“One of the mouthpieces of the occupiers stated that they could use chemical weapons against the defenders of Mariupol. We take this as seriously as possible,” he said in a video address late Monday. “We treat it with utmost seriousness.”
The Pentagon responded to Zelenskyy, saying that if confirmed, the reports were “deeply concerning”.
United States sanctions imposed on a nation for the use of chemical weapons may include termination of foreign aid and financial assistance, a ban on weapons sales, exports of security-sensitive goods and technologies, bank loans, restriction of imports and suspension of diplomatic ties.
The Pentagon said there had been earlier reports about Moscow’s potential to use “riot control agents, including tear gas mixed chemical agents” but added it could not confirm the claims given the obvious logistical problems of shipping a sample from war-ravaged Mariupol to a Western lab.
Moscow has dismissed Western claims about the possible use of chemical weapons in Ukraine as part of a “smear campaign” against Russia.
Chemical weapons use toxic agents such as chlorine, mustard gas or sarin that quickly poison or kill people. They are notoriously difficult to detect because experts need samples of the substances such as residue, blood or urine tests of victims for costly mass spectrometry and gas chromatography investigations.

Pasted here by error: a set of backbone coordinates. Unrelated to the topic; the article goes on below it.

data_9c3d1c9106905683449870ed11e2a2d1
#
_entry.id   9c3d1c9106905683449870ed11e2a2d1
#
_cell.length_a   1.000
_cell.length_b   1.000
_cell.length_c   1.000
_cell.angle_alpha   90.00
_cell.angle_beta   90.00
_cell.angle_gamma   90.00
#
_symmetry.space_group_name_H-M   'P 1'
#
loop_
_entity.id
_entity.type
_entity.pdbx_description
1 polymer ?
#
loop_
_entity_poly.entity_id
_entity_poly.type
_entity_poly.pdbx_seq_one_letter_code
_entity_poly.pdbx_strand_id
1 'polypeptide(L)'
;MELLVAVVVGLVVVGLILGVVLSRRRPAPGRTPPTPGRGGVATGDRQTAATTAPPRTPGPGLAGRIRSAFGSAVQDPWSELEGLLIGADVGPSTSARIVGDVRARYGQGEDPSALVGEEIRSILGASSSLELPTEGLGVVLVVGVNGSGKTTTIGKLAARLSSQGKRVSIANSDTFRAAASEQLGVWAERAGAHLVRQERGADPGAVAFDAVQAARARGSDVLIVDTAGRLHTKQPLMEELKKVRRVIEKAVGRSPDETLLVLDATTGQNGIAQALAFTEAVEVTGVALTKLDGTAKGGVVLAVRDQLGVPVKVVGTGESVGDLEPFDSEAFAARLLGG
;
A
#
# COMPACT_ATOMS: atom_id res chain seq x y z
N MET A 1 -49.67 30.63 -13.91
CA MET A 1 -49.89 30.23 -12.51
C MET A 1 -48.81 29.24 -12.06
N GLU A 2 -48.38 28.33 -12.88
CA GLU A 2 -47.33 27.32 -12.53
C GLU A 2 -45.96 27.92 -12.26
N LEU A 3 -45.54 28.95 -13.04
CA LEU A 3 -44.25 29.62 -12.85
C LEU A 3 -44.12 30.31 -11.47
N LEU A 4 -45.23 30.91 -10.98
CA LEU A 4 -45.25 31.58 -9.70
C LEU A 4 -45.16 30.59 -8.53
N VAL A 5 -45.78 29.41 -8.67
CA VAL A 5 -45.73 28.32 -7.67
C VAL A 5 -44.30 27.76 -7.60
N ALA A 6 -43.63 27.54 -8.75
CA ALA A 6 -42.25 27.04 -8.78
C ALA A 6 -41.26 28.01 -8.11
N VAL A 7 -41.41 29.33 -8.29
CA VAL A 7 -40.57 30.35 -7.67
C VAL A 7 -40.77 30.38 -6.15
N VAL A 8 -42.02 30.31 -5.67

Gases such as chlorine dissipate without leaving any traces, making a chlorine attack hard to prove.
The United Kingdom also reacted to the reports, with a minister threatening Russian President Vladimir Putin with sanctions.
“There are some things that are beyond the pale, and the use of chemical weapons will get a response,” James Heappey, minister for the armed forces, told Sky News, adding that if such arms were used, “all options are on the table”.
Russia’s alleged involvement with chemical weapons
While chemical weapons were banned in 1972, Russia has been accused of using them in recent years.
In an attempt to kill opposition leader Alexey Navalny, Russian agents were alleged to have poisoned him in 2020 with the Novichok nerve agent, according to laboratory tests in three Western nations.
The Soviet-developed toxin found in Navalny came from the group of chemical weapons that had been used in 2018 in the UK to poison runaway Russian intelligence officer Sergei Skripal and his daughter, Yulia. They survived the attack but spent weeks in a hospital after the incident, which was also blamed on Russia.
The Novaya Gazeta daily, a critical media outlet that recently suspended operations amid a Russian crackdown on dissent, claimed that Novichok was used in 2003 to lethally poison its deputy chief editor, Yuri Shchekochikhin, who led investigations into the corruption of top Russian officials.
And in 2017, the US accused Russia of creating a “disinformation campaign” to help Syrian President Bashar al-Assad’s government cover up the use of sarin gas on rebel forces whose offensive threatened an airbase.
The White House said that intelligence reports and “immense” evidence suggested that the attack did take place in the town of Ghouta in April 2017.